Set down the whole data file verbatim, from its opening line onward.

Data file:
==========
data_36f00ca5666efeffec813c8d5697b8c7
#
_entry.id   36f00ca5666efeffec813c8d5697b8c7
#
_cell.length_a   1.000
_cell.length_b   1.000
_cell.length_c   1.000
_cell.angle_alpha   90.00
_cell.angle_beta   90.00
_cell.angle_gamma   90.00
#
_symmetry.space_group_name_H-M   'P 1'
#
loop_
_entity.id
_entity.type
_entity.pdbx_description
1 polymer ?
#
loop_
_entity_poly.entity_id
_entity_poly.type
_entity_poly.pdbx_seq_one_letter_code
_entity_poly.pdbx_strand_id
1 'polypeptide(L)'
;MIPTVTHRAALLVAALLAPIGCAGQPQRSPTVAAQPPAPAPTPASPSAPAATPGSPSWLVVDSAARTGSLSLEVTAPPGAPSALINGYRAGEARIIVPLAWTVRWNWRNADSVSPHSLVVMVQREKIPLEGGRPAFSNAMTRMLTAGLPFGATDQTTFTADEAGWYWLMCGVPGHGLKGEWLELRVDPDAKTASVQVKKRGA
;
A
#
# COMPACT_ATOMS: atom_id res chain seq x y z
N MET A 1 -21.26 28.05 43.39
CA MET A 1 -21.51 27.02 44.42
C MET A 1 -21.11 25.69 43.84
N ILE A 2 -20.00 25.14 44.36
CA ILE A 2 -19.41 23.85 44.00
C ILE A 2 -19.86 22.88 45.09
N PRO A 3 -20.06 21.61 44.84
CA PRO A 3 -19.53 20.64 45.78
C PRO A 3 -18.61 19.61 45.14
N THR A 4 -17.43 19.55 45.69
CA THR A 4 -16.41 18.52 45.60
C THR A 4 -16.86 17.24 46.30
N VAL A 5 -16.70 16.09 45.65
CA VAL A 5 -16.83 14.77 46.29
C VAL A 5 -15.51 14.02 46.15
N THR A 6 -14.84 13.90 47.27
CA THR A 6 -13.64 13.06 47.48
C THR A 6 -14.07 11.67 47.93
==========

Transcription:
data_36f00ca5666efeffec813c8d5697b8c7
#
_entry.id   36f00ca5666efeffec813c8d5697b8c7
#
_cell.length_a   1.000
_cell.length_b   1.000
_cell.length_c   1.000
_cell.angle_alpha   90.00
_cell.angle_beta   90.00
_cell.angle_gamma   90.00
#
_symmetry.space_group_name_H-M   'P 1'
#
loop_
_entity.id
_entity.type
_entity.pdbx_description
1 polymer ?
#
loop_
_entity_poly.entity_id
_entity_poly.type
_entity_poly.pdbx_seq_one_letter_code
_entity_poly.pdbx_strand_id
1 'polypeptide(L)'
;MIPTVTHRAALLVAALLAPIGCAGQPQRSPTVAAQPPAPAPTPASPSAPAATPGSPSWLVVDSAARTGSLSLEVTAPPGAPSALINGYRAGEARIIVPLAWTVRWNWRNADSVSPHSLVVMVQREKIPLEGGRPAFSNAMTRMLTAGLPFGATDQTTFTADEAGWYWLMCGVPGHGLKGEWLELRVDPDAKTASVQVKKRGA
;
A
#
# COMPACT_ATOMS: atom_id res chain seq x y z
N MET A 1 -21.26 28.05 43.39
CA MET A 1 -21.51 27.02 44.42
C MET A 1 -21.11 25.69 43.84
N ILE A 2 -20.00 25.14 44.36
CA ILE A 2 -19.41 23.85 44.00
C ILE A 2 -19.86 22.88 45.09
N PRO A 3 -20.06 21.61 44.84
CA PRO A 3 -19.53 20.64 45.78
C PRO A 3 -18.61 19.61 45.14
N THR A 4 -17.43 19.55 45.69
CA THR A 4 -16.41 18.52 45.60
C THR A 4 -16.86 17.24 46.30
N VAL A 5 -16.70 16.09 45.65
CA VAL A 5 -16.83 14.77 46.29
C VAL A 5 -15.51 14.02 46.15
N THR A 6 -14.84 13.90 47.27
CA THR A 6 -13.64 13.06 47.48
C THR A 6 -14.07 11.67 47.93